Sunday, May 16, 2010

Michigan State in Dubai and NYU in Abu Dhabi

NYU-Abu Dhabi campus

I had posted earlier about KAUST (Xanadu for nerds?), liberal arts education at the American University of Cairo, and Education City in Qatar. Here is another NPR story (about 5 min long) on American university campuses in Dubai and Abu Dhabi. In particular it talks about Michigan State in Dubai and NYU in Abu Dhabi. I guess I had not realized the small scale of these campuses, but what struck me was that the Michigan State Dubai campus has only 100 students (compared to 47,000 at its Lansing campus).

NYU, on the other hand, is trying to become a truly global university, with branch campuses in 15 other places. I don't know the size of NYU-Abu Dhabi, but I really like their plans for the undergraduate curriculum. Here is from their FAQs:

Describe the undergraduate curriculum.
The NYU Abu Dhabi curriculum, in the tradition of a liberal arts and science college, will expose students to challenging ideas, bodies of knowledge, cultural traditions, and transformative achievements. It will deepen reflection about the human condition to help students develop their abilities and realize their potential.

The core liberal arts curriculum of NYU Abu Dhabi will provide broad introductions to the major questions, research protocols, thought processes, and practices that drive the Humanities, Arts, Sciences, Social Sciences, and Engineering. Students will choose two core courses from each of four major areas:

  • Pathways of World Literature
  • Structures of Thought and Society
  • Art, Technology, and Invention
  • Ideas and Methods of Science

Additionally, students in the Arts, Humanities, and Social Sciences will specialize in a Major that is declared no later than the fourth semester. Science and Engineering students will normally begin the Major during the first year. Students will also take at least three courses in a Multi-Disciplinary Concentration that is declared no later than the sixth semester. They will have a broad choice of electives, including up to three courses in a Pre-Professional Track. Every student will complete the undergraduate degree with an independent Capstone project or thesis.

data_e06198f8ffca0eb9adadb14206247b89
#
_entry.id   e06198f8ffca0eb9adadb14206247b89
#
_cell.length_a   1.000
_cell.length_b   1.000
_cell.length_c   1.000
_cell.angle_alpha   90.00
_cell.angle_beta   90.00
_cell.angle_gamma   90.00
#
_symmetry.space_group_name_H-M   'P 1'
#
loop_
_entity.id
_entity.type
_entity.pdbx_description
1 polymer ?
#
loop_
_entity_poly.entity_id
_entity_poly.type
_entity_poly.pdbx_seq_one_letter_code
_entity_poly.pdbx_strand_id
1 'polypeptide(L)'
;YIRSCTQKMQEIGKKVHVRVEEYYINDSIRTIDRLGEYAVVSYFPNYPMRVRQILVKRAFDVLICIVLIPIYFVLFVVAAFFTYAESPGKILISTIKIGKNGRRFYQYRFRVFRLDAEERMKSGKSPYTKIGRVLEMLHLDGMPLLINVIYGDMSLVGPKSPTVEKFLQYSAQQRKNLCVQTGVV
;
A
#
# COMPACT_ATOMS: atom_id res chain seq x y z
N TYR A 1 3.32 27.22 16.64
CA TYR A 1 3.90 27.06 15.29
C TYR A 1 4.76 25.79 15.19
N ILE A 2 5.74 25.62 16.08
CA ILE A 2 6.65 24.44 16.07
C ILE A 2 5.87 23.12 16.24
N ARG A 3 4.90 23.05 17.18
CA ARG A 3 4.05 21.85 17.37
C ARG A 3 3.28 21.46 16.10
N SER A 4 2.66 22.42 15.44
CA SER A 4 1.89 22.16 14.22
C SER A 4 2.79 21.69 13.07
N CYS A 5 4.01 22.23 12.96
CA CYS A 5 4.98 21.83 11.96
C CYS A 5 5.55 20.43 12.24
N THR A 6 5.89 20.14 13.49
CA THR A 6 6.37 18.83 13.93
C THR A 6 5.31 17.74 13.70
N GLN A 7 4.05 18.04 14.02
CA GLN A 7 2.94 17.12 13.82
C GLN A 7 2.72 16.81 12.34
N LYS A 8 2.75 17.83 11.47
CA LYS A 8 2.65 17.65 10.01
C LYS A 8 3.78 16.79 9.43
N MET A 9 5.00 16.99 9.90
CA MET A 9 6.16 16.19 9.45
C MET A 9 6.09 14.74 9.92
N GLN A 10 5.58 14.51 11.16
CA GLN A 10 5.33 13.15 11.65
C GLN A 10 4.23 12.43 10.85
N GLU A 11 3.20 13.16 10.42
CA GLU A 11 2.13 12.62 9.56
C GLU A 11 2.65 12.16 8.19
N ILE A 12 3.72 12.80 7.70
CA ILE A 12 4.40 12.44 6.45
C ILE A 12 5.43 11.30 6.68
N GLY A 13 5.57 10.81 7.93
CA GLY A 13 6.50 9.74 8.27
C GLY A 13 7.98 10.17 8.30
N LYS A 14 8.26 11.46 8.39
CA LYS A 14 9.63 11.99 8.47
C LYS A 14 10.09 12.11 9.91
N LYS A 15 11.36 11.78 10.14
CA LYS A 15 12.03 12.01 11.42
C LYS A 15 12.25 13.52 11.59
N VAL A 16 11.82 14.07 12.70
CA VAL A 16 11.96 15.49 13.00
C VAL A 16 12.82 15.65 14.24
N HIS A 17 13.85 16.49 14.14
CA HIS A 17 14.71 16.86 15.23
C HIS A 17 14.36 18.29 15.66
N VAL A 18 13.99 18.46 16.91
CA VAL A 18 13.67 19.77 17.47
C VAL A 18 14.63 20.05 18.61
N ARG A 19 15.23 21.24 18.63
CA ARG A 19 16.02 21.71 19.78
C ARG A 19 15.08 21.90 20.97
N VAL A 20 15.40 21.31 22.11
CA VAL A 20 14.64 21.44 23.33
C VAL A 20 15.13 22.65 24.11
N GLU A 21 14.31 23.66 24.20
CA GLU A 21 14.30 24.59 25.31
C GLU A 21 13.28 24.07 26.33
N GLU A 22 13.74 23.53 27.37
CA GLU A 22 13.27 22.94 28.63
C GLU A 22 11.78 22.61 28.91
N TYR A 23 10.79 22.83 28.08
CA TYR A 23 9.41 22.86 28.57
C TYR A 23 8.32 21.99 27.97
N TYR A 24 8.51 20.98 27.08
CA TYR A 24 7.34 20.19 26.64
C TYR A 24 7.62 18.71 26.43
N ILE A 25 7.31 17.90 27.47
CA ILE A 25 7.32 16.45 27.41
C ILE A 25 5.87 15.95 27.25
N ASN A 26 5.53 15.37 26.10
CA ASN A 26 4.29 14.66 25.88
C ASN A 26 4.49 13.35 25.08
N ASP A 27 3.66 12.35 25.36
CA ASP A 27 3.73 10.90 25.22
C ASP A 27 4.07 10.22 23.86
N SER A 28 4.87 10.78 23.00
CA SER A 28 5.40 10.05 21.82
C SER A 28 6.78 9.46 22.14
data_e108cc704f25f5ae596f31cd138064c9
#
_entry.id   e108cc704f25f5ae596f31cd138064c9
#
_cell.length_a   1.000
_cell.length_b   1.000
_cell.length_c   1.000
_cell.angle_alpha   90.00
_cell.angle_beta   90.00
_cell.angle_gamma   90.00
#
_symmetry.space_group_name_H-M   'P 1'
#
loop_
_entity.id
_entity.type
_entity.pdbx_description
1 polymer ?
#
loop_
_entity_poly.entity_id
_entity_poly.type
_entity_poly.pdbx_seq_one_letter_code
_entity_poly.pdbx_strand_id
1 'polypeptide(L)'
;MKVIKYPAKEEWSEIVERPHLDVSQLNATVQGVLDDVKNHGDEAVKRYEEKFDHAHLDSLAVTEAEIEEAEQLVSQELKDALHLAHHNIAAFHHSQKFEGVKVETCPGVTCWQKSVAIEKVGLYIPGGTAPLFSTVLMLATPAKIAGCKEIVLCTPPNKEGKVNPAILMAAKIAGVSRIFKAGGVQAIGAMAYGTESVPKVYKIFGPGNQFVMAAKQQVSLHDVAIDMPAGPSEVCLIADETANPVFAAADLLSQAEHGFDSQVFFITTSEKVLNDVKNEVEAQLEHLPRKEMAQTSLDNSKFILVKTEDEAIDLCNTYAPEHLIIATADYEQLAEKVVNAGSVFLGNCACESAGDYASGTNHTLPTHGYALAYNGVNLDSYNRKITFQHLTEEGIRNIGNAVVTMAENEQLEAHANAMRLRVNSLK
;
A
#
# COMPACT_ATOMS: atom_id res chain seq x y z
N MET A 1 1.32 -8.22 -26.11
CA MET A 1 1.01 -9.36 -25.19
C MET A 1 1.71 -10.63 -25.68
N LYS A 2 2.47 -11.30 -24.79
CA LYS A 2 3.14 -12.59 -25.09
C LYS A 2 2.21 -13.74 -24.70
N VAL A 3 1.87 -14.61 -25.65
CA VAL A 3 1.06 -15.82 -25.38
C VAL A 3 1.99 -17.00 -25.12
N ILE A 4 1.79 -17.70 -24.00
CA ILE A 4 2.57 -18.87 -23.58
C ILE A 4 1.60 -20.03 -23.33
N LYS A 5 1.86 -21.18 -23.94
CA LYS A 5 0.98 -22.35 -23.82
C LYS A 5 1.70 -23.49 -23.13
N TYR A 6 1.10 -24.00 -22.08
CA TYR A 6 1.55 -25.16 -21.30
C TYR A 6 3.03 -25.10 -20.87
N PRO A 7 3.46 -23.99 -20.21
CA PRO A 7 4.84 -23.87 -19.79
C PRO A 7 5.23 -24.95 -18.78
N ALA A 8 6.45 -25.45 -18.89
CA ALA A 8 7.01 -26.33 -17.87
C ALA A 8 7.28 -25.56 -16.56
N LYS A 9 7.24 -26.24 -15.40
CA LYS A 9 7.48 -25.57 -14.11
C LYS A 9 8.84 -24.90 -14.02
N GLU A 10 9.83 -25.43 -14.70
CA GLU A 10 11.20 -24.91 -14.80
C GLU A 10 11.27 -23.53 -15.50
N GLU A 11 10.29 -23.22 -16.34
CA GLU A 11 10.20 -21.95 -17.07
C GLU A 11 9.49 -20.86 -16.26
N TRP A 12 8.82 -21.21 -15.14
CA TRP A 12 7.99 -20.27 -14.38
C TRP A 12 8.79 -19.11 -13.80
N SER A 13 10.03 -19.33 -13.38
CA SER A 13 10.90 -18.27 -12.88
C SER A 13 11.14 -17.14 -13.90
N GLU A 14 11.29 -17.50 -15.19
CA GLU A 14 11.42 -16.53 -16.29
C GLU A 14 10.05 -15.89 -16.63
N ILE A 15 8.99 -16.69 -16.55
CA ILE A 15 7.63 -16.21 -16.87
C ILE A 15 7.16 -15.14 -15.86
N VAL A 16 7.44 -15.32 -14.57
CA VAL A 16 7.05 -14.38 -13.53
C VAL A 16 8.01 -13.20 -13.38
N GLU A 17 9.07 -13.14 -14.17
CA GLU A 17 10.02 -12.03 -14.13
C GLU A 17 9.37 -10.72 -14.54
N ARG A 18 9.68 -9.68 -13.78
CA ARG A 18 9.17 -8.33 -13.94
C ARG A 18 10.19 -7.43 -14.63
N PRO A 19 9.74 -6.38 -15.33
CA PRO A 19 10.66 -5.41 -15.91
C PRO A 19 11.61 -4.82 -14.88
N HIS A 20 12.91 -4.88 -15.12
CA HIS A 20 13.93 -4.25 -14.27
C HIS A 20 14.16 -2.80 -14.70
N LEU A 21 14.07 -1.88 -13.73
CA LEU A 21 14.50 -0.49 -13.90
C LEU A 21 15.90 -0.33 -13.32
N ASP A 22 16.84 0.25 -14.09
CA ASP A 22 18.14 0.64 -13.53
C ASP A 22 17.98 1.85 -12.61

This sounds really good. I hope this style of core-curriculum becomes standard for undergraduate education across the middle-east.

Listen to the NPR story here.

2 comments:

emre said...

I think this idea of bringing about change through foreign education institutions is problematic. If they have a noticeable effect, they might create a backlash. If they don't have an effect, then they are by definition useless.

I think something like this happened in the Ottoman Empire with American missionary schools, but I am not sure.

Who knows... let's hope they succeed. They definitely need to broaden their horizons.

Salman Hameed said...

Well, three things:
a) I think globalization makes the situation different. People travel across with relative ease. Plus, some (many?) of the enrolled may be the ones who were planning on going to the US anyways, and now they can enroll right in their neighborhood.

b) But I think you have a good point. This is the reason local, modern universities will end up playing a crucial role. Perhaps, this is what makes the KAUST experiment so important. I just hope such local universities broaden up to include liberal arts education.

c) As far as American Missionary schools are concerned, well, part of the problem may have been their "missionary" issue. But as far as I know there was mixed reaction to the schools, which still end up playing an important role in the region. Isn't American University of Beirut (AUB) part of this system?

I think times have changed quite a bit. But I see your point...